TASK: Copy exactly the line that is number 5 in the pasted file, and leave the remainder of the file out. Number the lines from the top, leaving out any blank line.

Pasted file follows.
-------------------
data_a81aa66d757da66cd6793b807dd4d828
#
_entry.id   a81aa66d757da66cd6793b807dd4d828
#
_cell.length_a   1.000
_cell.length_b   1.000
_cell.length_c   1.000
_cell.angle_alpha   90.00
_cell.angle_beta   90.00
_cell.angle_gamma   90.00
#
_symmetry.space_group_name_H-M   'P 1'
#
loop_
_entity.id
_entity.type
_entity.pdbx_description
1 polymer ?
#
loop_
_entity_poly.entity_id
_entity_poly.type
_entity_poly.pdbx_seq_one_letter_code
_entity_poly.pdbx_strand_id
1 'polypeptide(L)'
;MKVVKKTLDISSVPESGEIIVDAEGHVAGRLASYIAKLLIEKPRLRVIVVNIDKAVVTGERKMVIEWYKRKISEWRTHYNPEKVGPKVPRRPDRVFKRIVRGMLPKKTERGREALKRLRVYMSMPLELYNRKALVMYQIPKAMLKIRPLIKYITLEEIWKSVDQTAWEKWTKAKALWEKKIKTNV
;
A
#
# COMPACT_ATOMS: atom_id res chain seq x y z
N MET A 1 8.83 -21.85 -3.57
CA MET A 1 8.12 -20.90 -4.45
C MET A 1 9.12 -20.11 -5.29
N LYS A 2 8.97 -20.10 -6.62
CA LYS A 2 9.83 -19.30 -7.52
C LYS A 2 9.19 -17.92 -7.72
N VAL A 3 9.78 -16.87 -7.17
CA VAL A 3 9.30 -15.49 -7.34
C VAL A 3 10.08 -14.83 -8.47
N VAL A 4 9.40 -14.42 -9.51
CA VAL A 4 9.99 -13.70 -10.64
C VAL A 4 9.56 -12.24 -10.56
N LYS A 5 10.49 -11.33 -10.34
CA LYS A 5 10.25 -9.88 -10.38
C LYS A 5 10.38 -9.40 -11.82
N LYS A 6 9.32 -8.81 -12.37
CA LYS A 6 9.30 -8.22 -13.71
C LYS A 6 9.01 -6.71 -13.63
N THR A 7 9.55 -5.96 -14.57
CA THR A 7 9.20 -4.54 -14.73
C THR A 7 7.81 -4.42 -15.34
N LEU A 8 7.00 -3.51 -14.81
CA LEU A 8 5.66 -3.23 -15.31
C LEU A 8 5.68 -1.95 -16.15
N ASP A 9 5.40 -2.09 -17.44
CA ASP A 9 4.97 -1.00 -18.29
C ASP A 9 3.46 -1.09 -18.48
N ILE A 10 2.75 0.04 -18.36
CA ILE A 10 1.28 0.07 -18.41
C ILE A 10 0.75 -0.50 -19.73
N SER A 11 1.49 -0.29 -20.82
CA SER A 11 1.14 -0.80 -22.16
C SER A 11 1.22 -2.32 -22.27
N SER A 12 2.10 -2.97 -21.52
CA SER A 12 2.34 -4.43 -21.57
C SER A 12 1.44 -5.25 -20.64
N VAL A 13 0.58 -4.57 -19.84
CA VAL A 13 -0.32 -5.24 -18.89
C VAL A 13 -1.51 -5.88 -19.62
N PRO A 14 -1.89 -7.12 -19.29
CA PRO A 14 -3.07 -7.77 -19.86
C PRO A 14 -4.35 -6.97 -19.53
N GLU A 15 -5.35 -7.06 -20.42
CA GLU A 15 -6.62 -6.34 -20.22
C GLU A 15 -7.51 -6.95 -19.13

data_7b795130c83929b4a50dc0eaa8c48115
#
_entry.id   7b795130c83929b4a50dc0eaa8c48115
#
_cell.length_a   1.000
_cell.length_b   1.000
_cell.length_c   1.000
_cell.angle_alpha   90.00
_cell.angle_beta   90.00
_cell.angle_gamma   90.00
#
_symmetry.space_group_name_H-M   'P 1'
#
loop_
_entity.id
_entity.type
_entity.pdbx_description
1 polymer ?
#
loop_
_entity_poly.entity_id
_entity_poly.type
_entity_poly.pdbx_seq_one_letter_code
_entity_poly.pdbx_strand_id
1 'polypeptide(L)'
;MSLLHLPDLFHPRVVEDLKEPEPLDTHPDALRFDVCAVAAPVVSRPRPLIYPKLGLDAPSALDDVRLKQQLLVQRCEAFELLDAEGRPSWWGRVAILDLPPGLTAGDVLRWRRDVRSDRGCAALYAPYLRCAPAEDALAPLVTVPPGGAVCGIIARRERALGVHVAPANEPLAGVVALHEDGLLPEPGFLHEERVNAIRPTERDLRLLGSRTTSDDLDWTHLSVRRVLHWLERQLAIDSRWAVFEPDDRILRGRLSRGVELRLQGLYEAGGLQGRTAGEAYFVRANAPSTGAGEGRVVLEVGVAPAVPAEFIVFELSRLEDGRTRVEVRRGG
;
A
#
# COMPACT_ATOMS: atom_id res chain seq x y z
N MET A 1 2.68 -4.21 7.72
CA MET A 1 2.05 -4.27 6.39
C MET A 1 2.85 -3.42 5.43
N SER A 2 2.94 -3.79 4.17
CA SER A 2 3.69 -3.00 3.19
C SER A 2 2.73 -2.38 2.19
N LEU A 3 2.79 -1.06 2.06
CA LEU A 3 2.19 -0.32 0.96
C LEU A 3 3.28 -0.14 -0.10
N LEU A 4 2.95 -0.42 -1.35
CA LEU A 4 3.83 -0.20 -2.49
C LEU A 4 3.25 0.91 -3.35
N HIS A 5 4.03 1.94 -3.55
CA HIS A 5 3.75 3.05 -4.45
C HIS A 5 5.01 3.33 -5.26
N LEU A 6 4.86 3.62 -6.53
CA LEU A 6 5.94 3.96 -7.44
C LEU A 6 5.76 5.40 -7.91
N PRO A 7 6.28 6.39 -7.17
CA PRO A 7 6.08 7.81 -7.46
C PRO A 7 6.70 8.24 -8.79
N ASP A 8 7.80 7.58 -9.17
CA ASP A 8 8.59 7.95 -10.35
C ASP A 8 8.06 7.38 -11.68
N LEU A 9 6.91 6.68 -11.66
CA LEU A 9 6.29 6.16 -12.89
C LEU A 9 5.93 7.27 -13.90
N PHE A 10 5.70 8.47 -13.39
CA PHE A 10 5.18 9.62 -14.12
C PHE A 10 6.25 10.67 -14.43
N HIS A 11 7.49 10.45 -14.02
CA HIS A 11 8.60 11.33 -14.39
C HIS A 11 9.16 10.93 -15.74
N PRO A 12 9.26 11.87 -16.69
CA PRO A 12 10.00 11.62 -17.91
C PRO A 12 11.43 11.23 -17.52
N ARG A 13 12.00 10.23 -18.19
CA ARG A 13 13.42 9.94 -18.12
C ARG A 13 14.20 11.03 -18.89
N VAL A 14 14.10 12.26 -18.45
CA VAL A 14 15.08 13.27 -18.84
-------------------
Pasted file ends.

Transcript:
_cell.length_a   1.000